Columnist Mary Wentworth: Economic growth panacea for tax problems?

Thursday, June 22, 2017

Having received the approval of Town Meeting, the Amherst Select Board in September 1992 appointed a group of seven Amherst residents to study the impact of housing on the town’s tax rate. The charge from the Select Board also asked the task force for a policy recommendation pursuant to the completion of its work.

To some of us, the name “Grow Daisies” was substituted for the more formal title of “Report of the Housing Impact Study Task Force.” John P. Eysenbach, who chaired the group, recommended this approach when the report was submitted to the Select Board.

The group modeled their work after a format developed by the American Farmland Trust that helped people determine the cost of community services. The group began compiling data from interviews with a broad cross section of people involved in using as well as dispensing the town’s resources. A compilation of Amherst housing ranged from single-family homes to University of Massachusetts dorms.

Since most of the money that the town accrues for its expenses comes from taxing property, it wasn’t difficult to obtain an accurate figure. Added to tax revenues was the state’s formula-based distribution of lottery sales to all municipalities.

The town’s expenses come under the following categories: general government, public safety (police, firefighters and EMS), environment, human services, cultural and recreational services, special services, elementary schools, regional schools and the library.

What the spreadsheets show is that for nearly half of the 19 housing categories, there was a deficit in 1992 between the cost of the services that the town provided to the residents of these housing units and the tax revenue collected by the town from those same properties. The totals left the town with a deficit of $3 million.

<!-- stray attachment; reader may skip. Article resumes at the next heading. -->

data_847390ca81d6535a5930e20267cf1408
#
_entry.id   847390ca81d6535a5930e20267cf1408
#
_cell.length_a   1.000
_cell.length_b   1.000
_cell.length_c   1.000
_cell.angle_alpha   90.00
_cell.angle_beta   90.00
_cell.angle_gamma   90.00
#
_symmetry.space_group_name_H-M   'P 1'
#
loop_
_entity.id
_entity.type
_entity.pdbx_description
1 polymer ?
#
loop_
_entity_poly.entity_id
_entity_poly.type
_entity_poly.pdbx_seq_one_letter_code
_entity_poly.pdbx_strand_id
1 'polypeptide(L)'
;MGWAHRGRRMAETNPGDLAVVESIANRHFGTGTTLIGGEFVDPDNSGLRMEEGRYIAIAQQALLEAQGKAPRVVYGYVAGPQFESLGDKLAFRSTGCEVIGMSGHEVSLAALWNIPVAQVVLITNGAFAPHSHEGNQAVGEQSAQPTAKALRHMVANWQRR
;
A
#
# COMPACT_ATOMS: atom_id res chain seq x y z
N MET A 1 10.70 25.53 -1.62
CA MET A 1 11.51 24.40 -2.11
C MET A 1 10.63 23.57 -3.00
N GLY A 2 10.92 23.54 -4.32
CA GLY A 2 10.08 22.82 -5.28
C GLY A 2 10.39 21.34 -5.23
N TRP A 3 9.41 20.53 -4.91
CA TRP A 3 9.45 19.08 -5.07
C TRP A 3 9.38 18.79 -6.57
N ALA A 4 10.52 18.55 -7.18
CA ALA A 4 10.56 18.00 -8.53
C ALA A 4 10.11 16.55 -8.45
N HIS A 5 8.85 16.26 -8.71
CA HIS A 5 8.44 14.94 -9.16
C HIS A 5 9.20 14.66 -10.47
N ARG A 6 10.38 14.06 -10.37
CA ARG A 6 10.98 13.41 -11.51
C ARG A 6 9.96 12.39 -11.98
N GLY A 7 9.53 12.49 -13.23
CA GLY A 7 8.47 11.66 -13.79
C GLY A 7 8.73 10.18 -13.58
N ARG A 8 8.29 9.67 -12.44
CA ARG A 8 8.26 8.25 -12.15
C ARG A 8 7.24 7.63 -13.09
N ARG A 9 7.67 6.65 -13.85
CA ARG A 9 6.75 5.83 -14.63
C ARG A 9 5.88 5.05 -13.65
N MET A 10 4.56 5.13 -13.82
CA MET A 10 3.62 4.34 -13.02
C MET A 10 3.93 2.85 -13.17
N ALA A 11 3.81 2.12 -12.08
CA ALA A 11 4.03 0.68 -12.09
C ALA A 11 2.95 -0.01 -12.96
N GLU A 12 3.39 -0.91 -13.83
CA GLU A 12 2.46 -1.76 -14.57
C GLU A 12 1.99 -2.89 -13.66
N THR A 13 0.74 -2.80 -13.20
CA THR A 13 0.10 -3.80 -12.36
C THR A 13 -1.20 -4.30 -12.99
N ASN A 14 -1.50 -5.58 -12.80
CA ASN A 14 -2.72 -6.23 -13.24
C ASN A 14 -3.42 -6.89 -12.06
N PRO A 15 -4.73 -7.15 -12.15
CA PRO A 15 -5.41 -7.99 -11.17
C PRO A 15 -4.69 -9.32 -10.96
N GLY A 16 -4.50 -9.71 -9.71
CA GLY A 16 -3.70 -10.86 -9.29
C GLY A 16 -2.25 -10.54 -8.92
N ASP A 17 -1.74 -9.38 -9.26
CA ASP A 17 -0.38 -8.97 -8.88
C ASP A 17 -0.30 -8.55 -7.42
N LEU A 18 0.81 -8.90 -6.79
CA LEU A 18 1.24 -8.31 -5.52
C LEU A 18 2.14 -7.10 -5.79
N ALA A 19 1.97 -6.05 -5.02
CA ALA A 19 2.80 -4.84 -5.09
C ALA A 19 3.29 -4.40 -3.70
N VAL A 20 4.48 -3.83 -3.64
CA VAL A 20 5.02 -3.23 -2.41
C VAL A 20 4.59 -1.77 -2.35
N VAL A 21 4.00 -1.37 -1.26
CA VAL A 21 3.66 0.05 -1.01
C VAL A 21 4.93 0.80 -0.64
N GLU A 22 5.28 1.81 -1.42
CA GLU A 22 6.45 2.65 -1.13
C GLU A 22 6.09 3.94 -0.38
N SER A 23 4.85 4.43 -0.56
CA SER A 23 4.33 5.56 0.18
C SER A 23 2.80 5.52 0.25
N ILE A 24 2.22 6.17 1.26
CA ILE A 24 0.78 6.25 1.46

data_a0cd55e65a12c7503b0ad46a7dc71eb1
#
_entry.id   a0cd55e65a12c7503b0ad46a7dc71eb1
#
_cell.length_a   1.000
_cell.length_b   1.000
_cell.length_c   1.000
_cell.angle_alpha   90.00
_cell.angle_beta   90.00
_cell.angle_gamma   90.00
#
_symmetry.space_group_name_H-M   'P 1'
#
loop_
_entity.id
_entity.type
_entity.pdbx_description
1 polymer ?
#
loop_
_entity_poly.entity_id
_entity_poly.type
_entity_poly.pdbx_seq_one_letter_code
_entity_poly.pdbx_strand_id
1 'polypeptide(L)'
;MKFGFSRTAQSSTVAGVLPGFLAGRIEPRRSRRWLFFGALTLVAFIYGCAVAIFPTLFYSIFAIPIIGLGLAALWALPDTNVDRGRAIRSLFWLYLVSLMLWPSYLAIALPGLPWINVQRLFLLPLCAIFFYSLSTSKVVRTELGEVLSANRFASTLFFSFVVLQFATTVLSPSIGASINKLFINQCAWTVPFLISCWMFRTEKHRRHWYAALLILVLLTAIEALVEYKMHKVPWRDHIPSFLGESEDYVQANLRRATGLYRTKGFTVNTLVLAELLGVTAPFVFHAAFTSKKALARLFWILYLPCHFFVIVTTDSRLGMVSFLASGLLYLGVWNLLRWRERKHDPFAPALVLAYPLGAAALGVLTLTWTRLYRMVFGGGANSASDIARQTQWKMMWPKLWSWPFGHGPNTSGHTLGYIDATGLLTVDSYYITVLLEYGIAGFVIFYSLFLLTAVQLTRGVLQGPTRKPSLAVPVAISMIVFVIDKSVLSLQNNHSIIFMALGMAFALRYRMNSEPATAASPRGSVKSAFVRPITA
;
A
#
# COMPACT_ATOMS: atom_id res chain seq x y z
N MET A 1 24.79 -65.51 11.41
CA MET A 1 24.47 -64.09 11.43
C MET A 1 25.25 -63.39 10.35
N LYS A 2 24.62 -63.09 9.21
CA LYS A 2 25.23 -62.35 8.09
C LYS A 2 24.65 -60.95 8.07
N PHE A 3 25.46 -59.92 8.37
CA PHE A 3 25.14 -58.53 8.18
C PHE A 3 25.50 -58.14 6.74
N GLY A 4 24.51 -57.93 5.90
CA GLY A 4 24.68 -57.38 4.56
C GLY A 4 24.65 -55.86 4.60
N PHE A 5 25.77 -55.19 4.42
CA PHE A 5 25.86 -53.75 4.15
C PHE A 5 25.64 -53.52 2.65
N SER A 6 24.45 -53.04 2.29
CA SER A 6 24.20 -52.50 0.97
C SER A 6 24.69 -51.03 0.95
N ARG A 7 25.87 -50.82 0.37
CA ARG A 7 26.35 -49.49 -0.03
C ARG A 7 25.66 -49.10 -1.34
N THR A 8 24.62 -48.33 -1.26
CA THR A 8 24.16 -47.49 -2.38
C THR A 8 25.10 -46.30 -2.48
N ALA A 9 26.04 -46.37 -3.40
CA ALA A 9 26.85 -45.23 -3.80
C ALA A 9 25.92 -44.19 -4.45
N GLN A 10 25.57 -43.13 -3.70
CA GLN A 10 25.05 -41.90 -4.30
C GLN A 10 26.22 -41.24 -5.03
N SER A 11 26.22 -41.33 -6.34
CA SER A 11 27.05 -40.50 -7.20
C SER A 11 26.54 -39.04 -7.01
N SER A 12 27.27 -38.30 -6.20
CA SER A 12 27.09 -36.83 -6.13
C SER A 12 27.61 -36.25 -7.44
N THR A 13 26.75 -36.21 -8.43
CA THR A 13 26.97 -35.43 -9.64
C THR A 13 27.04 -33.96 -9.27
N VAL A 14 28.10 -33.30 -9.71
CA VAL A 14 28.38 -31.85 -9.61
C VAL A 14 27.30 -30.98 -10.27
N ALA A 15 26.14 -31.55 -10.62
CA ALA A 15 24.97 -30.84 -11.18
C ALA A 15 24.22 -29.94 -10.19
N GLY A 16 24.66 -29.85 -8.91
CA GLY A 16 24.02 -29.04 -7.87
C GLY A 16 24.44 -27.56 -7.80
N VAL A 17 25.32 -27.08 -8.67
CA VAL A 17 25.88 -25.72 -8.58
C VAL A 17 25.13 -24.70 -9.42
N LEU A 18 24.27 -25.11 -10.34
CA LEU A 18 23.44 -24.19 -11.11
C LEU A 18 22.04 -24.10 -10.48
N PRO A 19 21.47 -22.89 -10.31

This study is important for several reasons. It shows there is a gap in the information that Amherst residents receive regarding new projects. It is usually impressed upon us how much we need the tax revenues that will flow into the town’s coffers, but almost nothing is said about the costs for services that new projects will require.

Think about this as well: No money was spent on hiring a pricey consultant from out of town to fulfill the charge of the Select Board. A group of Amherst citizens did the work, digging up the data, interviewing knowledgeable people, and finding the methodology to make the results accessible to ordinary citizens.

Furthermore, the phrase “growing daisies” symbolizes the important role that vacant land can play in our local economy. One of the myths about growth is that vacant land is just going to waste. As Donella Meadows pointed out in her book, “The Global Citizen,” “Studies from all over show that open land pays far more — often twice as much — in property taxes than it costs in services. Cows don’t put their kids in school; trees don’t put potholes in the road. Open land absorbs floods, recharges aquifers, cleans the air, harbors wildlife, and measurably increases the value of nearby property.”

It will help combat climate change. It doesn’t have to have a building on it to be useful.

This study was done in the early ‘90s. If it were done today, the numbers, obviously, would be different, but would the results be pretty much the same?

We need to be more skeptical about accepting the idea that economic growth is the panacea for our tax problems. We have to ask ourselves, “How much growth do we want?”

Whose interests are we subsidizing when we have a deficit in the first place and then it has to be made up in part from our rainy-day funds?

Mary L. Wentworth, of Amherst, is a Town Meeting member from Precinct 5.